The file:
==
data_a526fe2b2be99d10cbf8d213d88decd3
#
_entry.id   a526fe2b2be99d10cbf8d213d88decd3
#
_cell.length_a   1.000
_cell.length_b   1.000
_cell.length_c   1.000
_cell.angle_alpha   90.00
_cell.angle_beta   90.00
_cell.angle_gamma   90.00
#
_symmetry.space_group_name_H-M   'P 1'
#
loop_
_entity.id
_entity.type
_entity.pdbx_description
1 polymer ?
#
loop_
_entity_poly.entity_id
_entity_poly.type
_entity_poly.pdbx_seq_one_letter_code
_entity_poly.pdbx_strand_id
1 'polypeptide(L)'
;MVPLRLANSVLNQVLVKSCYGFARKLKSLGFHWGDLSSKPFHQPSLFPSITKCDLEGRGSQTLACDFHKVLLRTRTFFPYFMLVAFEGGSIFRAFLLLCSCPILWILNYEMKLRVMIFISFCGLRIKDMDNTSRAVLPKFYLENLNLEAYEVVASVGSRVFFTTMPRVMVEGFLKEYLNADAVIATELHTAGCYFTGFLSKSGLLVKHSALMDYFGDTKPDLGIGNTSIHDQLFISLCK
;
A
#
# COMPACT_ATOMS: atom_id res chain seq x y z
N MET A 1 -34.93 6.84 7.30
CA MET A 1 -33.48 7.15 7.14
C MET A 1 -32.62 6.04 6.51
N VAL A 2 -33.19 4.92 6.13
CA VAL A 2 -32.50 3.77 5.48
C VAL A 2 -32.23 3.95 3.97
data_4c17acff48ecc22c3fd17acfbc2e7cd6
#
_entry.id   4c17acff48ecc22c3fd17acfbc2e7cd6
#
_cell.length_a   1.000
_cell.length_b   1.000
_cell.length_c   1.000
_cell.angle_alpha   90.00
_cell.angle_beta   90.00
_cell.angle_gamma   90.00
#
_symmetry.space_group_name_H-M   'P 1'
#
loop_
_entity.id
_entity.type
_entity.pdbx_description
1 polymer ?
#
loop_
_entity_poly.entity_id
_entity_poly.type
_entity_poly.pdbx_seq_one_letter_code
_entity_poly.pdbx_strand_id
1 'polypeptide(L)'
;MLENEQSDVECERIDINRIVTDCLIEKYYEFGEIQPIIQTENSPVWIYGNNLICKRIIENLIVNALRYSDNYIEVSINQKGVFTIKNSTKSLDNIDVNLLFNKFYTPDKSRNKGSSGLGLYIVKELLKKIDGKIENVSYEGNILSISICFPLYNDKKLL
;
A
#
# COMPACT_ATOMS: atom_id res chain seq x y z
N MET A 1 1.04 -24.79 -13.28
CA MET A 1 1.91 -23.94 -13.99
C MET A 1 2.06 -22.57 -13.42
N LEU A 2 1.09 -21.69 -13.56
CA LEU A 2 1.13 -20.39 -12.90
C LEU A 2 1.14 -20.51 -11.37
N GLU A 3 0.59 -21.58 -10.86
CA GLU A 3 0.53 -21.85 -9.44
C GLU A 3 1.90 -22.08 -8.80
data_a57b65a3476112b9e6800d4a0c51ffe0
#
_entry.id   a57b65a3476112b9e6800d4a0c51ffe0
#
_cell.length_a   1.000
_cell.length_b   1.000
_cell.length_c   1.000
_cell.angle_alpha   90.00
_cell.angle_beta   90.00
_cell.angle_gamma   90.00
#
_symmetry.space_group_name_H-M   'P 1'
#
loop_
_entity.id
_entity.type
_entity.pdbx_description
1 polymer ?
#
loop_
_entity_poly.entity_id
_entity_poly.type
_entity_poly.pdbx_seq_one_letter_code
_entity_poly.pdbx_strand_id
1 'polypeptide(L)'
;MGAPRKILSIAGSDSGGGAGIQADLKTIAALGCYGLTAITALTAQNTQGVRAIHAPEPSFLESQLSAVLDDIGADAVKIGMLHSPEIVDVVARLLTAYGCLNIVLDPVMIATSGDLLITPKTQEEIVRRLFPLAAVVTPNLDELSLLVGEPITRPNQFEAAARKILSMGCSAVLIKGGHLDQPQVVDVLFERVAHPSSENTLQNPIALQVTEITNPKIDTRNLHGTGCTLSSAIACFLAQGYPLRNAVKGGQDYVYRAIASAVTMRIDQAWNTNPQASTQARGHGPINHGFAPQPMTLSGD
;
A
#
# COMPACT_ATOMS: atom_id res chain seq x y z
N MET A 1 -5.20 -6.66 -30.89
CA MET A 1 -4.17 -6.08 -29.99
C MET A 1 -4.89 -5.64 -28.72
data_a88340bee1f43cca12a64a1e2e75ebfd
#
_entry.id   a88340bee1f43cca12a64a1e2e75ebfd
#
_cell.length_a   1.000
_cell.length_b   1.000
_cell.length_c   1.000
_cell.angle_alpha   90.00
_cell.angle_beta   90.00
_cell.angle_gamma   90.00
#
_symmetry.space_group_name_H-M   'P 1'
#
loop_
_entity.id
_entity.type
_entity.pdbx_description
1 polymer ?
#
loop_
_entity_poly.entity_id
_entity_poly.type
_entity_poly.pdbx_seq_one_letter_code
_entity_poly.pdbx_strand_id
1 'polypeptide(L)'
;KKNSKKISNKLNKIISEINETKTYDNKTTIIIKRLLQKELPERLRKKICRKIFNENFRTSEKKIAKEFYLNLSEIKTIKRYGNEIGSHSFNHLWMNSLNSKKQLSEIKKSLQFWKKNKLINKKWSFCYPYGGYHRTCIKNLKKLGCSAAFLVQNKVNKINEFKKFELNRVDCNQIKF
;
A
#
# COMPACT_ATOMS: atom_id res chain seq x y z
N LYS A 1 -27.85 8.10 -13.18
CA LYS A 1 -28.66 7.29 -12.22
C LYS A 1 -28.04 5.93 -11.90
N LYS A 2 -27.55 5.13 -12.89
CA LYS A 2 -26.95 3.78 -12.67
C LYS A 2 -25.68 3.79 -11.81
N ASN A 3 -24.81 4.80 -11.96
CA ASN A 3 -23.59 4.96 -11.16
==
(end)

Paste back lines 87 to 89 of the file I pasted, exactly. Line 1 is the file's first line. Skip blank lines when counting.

_symmetry.space_group_name_H-M   'P 1'
#
loop_